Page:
(a) CB (x) --> LU (x)

The second is that, if x has beliefs, then it possesses the concept of belief:

(b) B (x) --> CB (x).

Clearly, a valid consequence of (a) and (b) is:

(c) 7LU (x) --> 7B (x).

Davidson defends (a) by reference to his account of radical interpretation. (10) In order to translate the language of a newly-discovered people, we consider the set of ordered pairs whose first member is an uninterpreted utterance of the language, and whose second member is the set of circumstances in which the utterance is usually made. This provides us with an evidential base for a theory of meaning for the language under investigation. But Davidson argues that the pairing of utterances with publically observable goings-on requires that we ascribe beliefs to members of the speech community. There is an apparent difficulty here, because it would seem that, in order to get at the meanings of the utterances of members of the community, we must attribute to them certain beliefs, and, in order to know what they believe, we must have succeeded in interpreting their utterances.

Davidson argues incisively that the only way out of this circle is to hold belief constant, and solve for meaning. Now this is the crudest summary of Davidson’s views, but it does bring out the crucial point that, on this account, a translator of language L must have beliefs about the beliefs of the speakers of L. And to have beliefs about beliefs is to possess the concept of belief.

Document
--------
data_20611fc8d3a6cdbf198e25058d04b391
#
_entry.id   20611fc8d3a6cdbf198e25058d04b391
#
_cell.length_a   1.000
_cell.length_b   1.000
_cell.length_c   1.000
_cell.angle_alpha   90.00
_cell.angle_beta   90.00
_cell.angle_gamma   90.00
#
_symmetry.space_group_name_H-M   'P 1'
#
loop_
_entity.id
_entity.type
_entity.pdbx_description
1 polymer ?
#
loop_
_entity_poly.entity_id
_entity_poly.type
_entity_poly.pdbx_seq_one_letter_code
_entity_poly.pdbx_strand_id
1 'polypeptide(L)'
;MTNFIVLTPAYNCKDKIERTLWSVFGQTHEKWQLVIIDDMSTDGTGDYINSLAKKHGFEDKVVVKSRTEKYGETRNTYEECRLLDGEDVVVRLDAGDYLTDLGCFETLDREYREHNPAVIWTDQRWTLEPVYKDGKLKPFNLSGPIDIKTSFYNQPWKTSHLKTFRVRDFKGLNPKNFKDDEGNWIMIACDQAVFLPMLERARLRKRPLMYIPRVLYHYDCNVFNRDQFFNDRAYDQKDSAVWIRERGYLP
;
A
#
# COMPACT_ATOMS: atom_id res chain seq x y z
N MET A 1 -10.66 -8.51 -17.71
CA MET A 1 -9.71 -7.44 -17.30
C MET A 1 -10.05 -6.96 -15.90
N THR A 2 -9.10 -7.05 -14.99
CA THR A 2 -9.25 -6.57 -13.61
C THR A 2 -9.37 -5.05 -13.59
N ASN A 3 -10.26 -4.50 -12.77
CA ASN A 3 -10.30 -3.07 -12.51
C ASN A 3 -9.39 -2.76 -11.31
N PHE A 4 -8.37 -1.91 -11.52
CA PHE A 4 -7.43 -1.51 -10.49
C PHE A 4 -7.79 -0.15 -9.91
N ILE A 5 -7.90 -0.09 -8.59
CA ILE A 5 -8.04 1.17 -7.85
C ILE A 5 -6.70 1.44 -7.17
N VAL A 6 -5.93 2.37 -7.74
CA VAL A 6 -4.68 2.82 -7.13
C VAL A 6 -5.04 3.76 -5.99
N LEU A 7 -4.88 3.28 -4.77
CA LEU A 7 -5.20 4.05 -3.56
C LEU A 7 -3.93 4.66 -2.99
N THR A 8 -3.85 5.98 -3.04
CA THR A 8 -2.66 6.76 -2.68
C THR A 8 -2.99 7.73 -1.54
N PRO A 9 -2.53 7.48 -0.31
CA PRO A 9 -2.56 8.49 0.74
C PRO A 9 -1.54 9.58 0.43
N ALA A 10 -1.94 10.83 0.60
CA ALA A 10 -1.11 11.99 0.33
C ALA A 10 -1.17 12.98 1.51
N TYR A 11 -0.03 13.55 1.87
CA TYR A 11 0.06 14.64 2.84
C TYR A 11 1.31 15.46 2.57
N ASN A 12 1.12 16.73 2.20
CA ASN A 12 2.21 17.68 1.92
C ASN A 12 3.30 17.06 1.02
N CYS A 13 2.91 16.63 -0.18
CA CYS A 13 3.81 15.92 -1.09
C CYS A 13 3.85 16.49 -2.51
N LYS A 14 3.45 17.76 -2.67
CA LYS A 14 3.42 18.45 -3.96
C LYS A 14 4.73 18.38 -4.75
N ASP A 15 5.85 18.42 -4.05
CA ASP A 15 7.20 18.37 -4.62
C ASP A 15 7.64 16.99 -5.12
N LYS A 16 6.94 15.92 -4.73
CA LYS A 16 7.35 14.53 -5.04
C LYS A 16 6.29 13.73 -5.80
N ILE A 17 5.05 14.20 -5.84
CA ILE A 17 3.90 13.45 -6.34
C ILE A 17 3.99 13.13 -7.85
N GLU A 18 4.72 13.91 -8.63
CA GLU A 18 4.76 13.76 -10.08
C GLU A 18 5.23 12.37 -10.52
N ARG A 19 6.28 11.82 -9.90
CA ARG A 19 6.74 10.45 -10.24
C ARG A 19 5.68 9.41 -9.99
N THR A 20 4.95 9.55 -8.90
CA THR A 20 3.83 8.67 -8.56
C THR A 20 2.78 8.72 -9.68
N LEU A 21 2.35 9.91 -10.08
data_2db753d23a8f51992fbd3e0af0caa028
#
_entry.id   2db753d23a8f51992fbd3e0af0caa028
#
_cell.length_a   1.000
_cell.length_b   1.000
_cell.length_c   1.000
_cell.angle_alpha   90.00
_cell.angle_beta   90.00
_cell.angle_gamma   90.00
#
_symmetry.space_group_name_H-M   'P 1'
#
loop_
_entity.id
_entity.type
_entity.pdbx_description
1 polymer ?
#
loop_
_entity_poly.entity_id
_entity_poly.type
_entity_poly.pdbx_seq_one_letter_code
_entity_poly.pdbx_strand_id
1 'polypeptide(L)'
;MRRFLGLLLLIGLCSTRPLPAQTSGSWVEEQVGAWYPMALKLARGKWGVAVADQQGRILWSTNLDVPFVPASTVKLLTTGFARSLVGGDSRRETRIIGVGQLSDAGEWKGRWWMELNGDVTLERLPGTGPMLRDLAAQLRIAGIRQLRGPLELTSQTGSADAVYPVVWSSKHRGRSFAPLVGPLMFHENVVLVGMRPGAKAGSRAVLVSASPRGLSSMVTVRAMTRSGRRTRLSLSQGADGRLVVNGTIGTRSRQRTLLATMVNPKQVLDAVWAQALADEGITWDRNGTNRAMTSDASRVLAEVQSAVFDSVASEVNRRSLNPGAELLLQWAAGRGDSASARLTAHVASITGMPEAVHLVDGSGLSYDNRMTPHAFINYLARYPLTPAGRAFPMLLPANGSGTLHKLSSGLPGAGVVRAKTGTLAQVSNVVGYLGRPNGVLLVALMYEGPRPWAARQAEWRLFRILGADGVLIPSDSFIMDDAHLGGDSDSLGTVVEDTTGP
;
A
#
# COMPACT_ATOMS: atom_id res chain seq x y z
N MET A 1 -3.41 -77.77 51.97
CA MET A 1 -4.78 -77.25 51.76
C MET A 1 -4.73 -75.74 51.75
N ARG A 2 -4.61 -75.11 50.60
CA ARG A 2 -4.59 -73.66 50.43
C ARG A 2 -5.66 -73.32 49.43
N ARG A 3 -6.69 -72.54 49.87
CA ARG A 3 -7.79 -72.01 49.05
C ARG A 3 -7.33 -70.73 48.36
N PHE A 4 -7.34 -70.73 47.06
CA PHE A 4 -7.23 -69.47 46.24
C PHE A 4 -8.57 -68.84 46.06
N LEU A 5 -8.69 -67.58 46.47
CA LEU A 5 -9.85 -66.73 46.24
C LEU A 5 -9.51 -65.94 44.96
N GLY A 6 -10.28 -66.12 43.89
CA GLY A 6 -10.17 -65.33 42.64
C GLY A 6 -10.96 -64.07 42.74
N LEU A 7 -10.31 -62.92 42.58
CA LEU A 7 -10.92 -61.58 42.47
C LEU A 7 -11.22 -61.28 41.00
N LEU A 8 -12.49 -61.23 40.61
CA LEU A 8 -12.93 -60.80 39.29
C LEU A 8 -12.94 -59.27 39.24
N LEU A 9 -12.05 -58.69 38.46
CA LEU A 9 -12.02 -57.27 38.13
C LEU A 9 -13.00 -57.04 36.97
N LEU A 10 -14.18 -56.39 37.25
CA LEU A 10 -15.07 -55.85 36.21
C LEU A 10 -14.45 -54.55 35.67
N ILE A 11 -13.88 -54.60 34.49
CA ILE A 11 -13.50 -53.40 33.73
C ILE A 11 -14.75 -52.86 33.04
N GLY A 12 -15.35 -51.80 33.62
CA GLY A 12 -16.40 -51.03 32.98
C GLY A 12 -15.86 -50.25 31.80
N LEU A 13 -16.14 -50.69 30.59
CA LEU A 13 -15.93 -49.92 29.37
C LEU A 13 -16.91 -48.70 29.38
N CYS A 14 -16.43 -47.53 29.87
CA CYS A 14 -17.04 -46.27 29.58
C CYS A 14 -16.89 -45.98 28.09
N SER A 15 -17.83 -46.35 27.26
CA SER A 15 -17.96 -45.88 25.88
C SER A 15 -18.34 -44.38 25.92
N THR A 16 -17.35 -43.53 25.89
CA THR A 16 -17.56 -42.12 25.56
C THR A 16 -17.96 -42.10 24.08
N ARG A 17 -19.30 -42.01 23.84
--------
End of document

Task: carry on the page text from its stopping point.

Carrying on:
The trouble is that this argument appears to support not (a), but (a*):

(a*) LU (x) --> CB (x)

And, although this converse entailment is plausible, (c) does not follow from (a*) and (b). (11)

Davidson’s support for (b) is so short that it can be quoted in full:

Can a creature have a belief if it does not have the concept of belief? It seems to me that it cannot, and for this reason. Someone cannot have a belief unless he understands the possibility of being mistaken, and this requires grasping the contrast between truth and error — true belief and false belief. But this contrast, I have argued, can emerge only in the context of interpretation, which alone forces us to the idea of an objective public truth. (12)